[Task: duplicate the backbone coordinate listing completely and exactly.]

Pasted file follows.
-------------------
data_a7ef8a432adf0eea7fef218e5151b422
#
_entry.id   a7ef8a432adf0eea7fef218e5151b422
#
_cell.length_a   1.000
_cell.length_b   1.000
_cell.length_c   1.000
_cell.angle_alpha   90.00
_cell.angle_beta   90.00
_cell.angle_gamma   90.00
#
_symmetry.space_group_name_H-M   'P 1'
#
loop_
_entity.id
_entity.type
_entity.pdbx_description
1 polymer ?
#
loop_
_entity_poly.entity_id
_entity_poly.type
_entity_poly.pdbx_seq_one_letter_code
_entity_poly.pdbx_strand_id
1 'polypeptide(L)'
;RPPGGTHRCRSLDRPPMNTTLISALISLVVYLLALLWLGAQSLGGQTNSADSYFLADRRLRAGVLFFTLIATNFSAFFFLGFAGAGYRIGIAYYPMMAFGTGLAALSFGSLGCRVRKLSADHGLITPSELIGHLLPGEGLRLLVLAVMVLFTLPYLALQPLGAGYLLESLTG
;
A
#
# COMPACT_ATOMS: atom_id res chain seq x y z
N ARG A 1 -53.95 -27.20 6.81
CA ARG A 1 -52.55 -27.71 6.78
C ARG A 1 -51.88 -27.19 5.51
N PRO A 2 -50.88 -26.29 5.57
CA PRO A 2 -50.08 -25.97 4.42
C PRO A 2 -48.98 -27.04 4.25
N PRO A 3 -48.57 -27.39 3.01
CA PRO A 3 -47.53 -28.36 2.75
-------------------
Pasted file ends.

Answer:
data_a7ef8a432adf0eea7fef218e5151b422
#
_entry.id   a7ef8a432adf0eea7fef218e5151b422
#
_cell.length_a   1.000
_cell.length_b   1.000
_cell.length_c   1.000
_cell.angle_alpha   90.00
_cell.angle_beta   90.00
_cell.angle_gamma   90.00
#
_symmetry.space_group_name_H-M   'P 1'
#
loop_
_entity.id
_entity.type
_entity.pdbx_description
1 polymer ?
#
loop_
_entity_poly.entity_id
_entity_poly.type
_entity_poly.pdbx_seq_one_letter_code
_entity_poly.pdbx_strand_id
1 'polypeptide(L)'
;RPPGGTHRCRSLDRPPMNTTLISALISLVVYLLALLWLGAQSLGGQTNSADSYFLADRRLRAGVLFFTLIATNFSAFFFLGFAGAGYRIGIAYYPMMAFGTGLAALSFGSLGCRVRKLSADHGLITPSELIGHLLPGEGLRLLVLAVMVLFTLPYLALQPLGAGYLLESLTG
;
A
#
# COMPACT_ATOMS: atom_id res chain seq x y z
N ARG A 1 -53.95 -27.20 6.81
CA ARG A 1 -52.55 -27.71 6.78
C ARG A 1 -51.88 -27.19 5.51
N PRO A 2 -50.88 -26.29 5.57
CA PRO A 2 -50.08 -25.97 4.42
C PRO A 2 -48.98 -27.04 4.25
N PRO A 3 -48.57 -27.39 3.01
CA PRO A 3 -47.53 -28.36 2.75